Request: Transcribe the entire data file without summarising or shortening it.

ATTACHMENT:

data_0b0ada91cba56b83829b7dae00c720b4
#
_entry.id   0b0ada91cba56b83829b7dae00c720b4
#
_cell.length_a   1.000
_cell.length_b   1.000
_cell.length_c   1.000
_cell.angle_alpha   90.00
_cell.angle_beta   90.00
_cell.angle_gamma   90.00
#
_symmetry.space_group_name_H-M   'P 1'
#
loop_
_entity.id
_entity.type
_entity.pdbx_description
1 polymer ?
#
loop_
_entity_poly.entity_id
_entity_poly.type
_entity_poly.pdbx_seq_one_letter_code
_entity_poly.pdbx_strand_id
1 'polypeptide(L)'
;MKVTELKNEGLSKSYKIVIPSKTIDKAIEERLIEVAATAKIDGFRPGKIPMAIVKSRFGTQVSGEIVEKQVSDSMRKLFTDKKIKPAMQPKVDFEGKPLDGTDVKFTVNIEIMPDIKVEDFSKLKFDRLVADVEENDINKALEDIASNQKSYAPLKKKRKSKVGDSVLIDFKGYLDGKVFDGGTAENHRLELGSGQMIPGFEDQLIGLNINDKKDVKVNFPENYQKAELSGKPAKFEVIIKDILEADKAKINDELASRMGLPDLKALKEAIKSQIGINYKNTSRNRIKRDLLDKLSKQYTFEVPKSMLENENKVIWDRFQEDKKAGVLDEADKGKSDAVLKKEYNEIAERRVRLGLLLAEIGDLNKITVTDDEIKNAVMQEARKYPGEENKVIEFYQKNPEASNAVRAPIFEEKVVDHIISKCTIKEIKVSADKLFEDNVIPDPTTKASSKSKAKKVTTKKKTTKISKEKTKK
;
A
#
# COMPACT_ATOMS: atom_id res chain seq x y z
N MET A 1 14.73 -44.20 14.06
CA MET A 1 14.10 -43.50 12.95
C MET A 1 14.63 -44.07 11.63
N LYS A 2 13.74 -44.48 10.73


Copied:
data_0b0ada91cba56b83829b7dae00c720b4
#
_entry.id   0b0ada91cba56b83829b7dae00c720b4
#
_cell.length_a   1.000
_cell.length_b   1.000
_cell.length_c   1.000
_cell.angle_alpha   90.00
_cell.angle_beta   90.00
_cell.angle_gamma   90.00
#
_symmetry.space_group_name_H-M   'P 1'
#
loop_
_entity.id
_entity.type
_entity.pdbx_description
1 polymer ?
#
loop_
_entity_poly.entity_id
_entity_poly.type
_entity_poly.pdbx_seq_one_letter_code
_entity_poly.pdbx_strand_id
1 'polypeptide(L)'
;MKVTELKNEGLSKSYKIVIPSKTIDKAIEERLIEVAATAKIDGFRPGKIPMAIVKSRFGTQVSGEIVEKQVSDSMRKLFTDKKIKPAMQPKVDFEGKPLDGTDVKFTVNIEIMPDIKVEDFSKLKFDRLVADVEENDINKALEDIASNQKSYAPLKKKRKSKVGDSVLIDFKGYLDGKVFDGGTAENHRLELGSGQMIPGFEDQLIGLNINDKKDVKVNFPENYQKAELSGKPAKFEVIIKDILEADKAKINDELASRMGLPDLKALKEAIKSQIGINYKNTSRNRIKRDLLDKLSKQYTFEVPKSMLENENKVIWDRFQEDKKAGVLDEADKGKSDAVLKKEYNEIAERRVRLGLLLAEIGDLNKITVTDDEIKNAVMQEARKYPGEENKVIEFYQKNPEASNAVRAPIFEEKVVDHIISKCTIKEIKVSADKLFEDNVIPDPTTKASSKSKAKKVTTKKKTTKISKEKTKK
;
A
#
# COMPACT_ATOMS: atom_id res chain seq x y z
N MET A 1 14.73 -44.20 14.06
CA MET A 1 14.10 -43.50 12.95
C MET A 1 14.63 -44.07 11.63
N LYS A 2 13.74 -44.48 10.73